I’m pleased to say that the importance of these concepts wasn’t left behind in my lecture room at Northumbria University, and they are fundamental to most things that I do in my role. For example, the face and content validity of assessment exercises is built in and evaluated through the exercise design stages, all with the express purpose of trying to replicate the requirements of the role we are selecting for as accurately as possible. Once the design element is completed, the next challenge is ensuring that assessors use the exercises in a standardised way. This means training up to 30 executive officers within the Police Service per assessment centre, many of whom are responsible for whole organisations themselves, to agree on a common standard that can be applied fairly across all candidates. This part of my role not only tests my training abilities but also exercises my negotiating and influencing skills to ensure a consensus is reached.

This highlights the challenge of my striking the right balance between developing policing- and psychology-based knowledge. I would struggle to carry out my role effectively if I couldn’t have a detailed conversation with a senior police officer about the policing response to a critical incident and the rationale behind the decisions they took. However, I also need to be up to date with developments in assessment and selection to advise forces on what is current good practice.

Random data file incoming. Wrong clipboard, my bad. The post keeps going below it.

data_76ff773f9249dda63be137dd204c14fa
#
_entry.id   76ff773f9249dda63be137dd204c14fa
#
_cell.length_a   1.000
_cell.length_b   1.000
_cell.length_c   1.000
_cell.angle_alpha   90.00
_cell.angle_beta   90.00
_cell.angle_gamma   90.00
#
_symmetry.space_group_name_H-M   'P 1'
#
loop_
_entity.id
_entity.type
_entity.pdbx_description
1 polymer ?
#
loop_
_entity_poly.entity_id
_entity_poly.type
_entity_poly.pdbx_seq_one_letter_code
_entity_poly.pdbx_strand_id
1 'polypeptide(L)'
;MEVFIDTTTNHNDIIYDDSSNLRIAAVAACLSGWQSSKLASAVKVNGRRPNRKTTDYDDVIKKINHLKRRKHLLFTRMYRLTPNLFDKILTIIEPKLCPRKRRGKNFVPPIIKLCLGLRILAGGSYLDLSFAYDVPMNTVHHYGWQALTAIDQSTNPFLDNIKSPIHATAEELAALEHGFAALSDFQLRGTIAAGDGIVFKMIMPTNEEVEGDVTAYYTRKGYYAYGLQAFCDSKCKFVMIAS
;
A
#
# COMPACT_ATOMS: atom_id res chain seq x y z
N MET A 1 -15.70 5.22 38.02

Bringing this psychological theory-based practice to selection and assessment in policing provides a starting point for setting consistent national standards and ensuring that those entering specialist roles have the appropriate level of competence and ability to enable them to serve the public effectively.

With over 200,000 people working across 43 police forces, this throws up the opportunity to also get involved in the personal development side of occupational psychology. This often involves delivering feedback sessions, from 360 degree feedback using our in-house tool, to personality profiling with an applicant for a specialist role focused on the applicant’s suitability and potential risk factors. All these types of sessions require some general psychology skills around contracting, active listening and effective questioning, but also a more in-depth knowledge of the psychometric tools used and how to effectively apply them. 

The final reflection I had was around some of the more consultancy-based work, often focused on recruitment at the executive level. It dawned on me how things that I take for granted and would consider simple advice can actually be really insightful to people who don’t specialise in this field. This small element of the process to support our clients in ‘doing things right’ can ensure that there is a good fit between the successful applicant and the role. All of this has benefits not just for the organisation’s performance and its workforce but, given the role of the police, for the wider public as well. So after writing this, I feel a bit more reassured that the work my colleagues and I do adds real value to the Police Service, and I’ve definitely realised I have a job I really enjoy doing.